A fantastic opportunity to get up close and personal with one of Britains most elusive animals, the Badger.
The European badger (Meles meles) also known as the Eurasian badger, is a species of badger in the family Mustelidae and is native to almost all of Europe and some parts of West Asia. Several subspecies are recognised; the nominate subspecies (Meles meles meles) predominates over most of Europe. The European badger is classified as being of least concern by the IUCN as it has a wide range and a large population size which is stable, and even increasing in some areas.
The European badger is a powerfully built black, white, brown and grey animal with a small head, a stocky body, small black eyes and short tail. Its weight varies, being 7–13 kg (15–29 lb) in spring but building up to 15–17 kg (33–37 lb) in autumn before the winter sleep period. It is nocturnal and is a social, burrowing animal that sleeps during the day in one of several setts in its territorial range. These burrows, which may house several badger families, have extensive systems of underground passages and chambers and have multiple entrances. Some setts have been in use for decades. Badgers are very fussy over the cleanliness of their burrow, carrying in fresh bedding and removing soiled material, and they defecate in latrines strategically situated around their territory.
Though classified as a carnivore, the European badger feeds on a wide variety of plant and animal foods. The diet consists mainly of earthworms, large insects, small mammals, carrion, cereals and root tubers. Litters of up to five cubs are produced in spring. The young are weaned a few months later but usually remain within the family group. The European badger has been known to share its burrow with other species such as rabbits, red foxes and raccoon dogs, but it can be ferocious when provoked, a trait which has been exploited in the now illegal blood sport of badger-baiting. The spread of bovine tuberculosis has been attributed to badgers, however, studies in 2016 conclude that the issue is more to do with cattle and farm management.
The barn owl (Tyto alba) is the most widely distributed species of owl and one of the most widespread of all birds. It is also referred to as the common barn owl, to distinguish it from other species in its family, Tytonidae, which forms one of the two main lineages of living owls, the other being the typical owls (Strigidae). The barn owl is found almost everywhere in the world except polar and desert regions, Asia north of the Himalayas, most of Indonesia, and some Pacific islands.
Phylogenetic evidence shows that there are at least three major lineages of barn owl, one in Europe, western Asia and Africa, one in southeast Asia and Australasia, and one in the Americas, and some highly divergent taxa on islands. Accordingly some authorities split the group into the western barn owl for the group in Europe, western Asia and Africa, the American barn owl for the group in the Americas, and the eastern barn owl for the group in southeast Asia and Australasia. Some taxonomic authorities further split the group, recognising up to five species, and further research needs to be done to clarify the position. There is a considerable variation between the sizes and colour of the approximately 28 subspecies but most are between 33 and 39 cm (13 and 15 in) in length with wingspans ranging from 80 to 95 cm (31 to 37 in). The plumage on head and back is a mottled shade of grey or brown, the underparts vary from white to brown and are sometimes speckled with dark markings. The face is characteristically heart-shaped and is white in most subspecies. This owl does not hoot, but utters an eerie, drawn-out shriek.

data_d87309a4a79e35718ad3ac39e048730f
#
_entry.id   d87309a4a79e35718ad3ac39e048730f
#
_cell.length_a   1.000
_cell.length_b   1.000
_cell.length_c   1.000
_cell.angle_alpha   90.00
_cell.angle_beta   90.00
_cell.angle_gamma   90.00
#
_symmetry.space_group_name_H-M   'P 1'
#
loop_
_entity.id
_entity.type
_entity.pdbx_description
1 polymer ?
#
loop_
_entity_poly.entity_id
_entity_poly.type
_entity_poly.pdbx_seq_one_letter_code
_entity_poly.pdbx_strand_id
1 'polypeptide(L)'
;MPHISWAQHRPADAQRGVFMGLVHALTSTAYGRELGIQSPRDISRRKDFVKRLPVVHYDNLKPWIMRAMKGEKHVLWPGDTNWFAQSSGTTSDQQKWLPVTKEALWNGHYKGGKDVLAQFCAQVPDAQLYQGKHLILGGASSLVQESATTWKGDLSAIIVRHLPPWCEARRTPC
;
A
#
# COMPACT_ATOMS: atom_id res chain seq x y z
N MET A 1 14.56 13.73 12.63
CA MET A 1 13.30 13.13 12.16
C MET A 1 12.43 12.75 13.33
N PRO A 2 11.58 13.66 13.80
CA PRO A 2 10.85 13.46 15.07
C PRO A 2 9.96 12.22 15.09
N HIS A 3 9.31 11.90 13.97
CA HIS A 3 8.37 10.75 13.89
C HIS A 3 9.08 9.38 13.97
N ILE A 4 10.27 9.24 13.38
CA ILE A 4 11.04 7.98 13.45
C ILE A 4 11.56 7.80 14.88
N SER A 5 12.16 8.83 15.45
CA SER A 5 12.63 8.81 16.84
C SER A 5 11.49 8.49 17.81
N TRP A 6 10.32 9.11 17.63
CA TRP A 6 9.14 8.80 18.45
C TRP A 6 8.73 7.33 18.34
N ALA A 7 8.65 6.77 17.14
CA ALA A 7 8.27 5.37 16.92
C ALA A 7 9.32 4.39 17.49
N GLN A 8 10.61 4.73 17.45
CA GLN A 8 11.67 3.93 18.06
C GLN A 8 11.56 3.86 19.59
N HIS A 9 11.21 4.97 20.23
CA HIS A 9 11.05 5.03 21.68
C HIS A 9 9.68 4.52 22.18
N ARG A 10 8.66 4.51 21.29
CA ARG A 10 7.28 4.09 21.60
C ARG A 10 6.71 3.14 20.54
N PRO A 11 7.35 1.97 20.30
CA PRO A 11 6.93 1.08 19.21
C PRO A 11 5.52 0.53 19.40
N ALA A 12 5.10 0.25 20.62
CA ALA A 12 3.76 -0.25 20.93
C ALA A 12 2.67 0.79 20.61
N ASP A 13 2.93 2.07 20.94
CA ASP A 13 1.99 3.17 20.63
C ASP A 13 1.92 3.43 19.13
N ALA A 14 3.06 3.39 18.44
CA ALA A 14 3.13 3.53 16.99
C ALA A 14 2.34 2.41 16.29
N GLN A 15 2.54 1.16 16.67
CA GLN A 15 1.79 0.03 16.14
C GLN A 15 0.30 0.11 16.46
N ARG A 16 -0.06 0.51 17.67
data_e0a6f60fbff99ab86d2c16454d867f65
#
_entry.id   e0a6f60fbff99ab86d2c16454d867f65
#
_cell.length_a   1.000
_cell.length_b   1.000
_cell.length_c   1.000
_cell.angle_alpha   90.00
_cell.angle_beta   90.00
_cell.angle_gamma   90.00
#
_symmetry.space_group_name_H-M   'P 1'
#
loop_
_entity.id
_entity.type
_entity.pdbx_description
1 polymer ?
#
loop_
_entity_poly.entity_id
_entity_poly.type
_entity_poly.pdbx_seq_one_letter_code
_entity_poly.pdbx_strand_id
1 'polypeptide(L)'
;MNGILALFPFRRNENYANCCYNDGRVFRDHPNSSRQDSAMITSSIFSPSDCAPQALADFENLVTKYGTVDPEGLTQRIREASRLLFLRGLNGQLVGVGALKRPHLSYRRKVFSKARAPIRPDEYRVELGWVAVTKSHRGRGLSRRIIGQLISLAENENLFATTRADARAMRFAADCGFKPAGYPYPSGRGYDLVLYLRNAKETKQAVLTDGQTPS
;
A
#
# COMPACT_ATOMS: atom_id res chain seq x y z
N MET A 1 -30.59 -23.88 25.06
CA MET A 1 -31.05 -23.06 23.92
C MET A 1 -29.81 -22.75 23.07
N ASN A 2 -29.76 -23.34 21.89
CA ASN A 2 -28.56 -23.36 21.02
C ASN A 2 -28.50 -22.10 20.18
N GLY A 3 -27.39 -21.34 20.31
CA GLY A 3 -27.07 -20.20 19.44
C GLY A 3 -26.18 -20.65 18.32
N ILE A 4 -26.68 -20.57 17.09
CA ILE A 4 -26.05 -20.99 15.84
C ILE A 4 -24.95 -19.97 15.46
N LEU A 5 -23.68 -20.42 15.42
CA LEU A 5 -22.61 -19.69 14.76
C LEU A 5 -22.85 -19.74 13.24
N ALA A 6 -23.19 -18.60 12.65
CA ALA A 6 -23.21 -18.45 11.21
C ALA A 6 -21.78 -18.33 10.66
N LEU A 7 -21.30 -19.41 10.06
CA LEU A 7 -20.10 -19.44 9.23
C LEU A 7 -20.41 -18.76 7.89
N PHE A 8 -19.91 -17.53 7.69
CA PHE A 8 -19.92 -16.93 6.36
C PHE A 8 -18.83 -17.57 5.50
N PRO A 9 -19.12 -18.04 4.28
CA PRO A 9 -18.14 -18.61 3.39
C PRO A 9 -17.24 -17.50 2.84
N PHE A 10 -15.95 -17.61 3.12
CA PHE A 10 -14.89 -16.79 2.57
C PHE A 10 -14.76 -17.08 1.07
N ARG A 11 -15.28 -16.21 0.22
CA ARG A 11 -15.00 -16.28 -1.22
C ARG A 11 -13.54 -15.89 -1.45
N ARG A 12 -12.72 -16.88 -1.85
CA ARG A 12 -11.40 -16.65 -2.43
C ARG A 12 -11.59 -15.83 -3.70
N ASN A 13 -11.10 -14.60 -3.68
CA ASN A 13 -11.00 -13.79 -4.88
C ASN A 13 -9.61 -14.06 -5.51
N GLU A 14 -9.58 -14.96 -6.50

The barn owl is nocturnal over most of its range, but in Britain and some Pacific islands, it also hunts by day. Barn owls specialise in hunting animals on the ground and nearly all of their food consists of small mammals which they locate by sound, their hearing being very acute. They mate for life unless one of the pair gets killed, when a new pair bond may be formed. Breeding takes place at varying times of year according to locality, with a clutch, averaging about four eggs, being laid in a nest in a hollow tree, old building or fissure in a cliff. The female does all the incubation, and she and the young chicks are reliant on the male for food. When large numbers of small prey are readily available, barn owl populations can expand rapidly, and globally the bird is considered to be of least conservation concern. Some subspecies with restricted ranges are more threatened. [Credit: Wikipedia]
Image source © Hoo Farm
The red fox (Vulpes vulpes) is the largest of the true foxes and the most abundant wild member of the Carnivora, being present across the entire Northern Hemisphere from the Arctic Circle to North Africa, North America and Eurasia. It is listed as least concern by the IUCN.
Its range has increased alongside human expansion, having been introduced to Australia, where it is considered harmful to native mammals and bird populations. Due to its presence in Australia, it is included among the list of the “world’s 100 worst invasive species”. [credits: Wikipedia]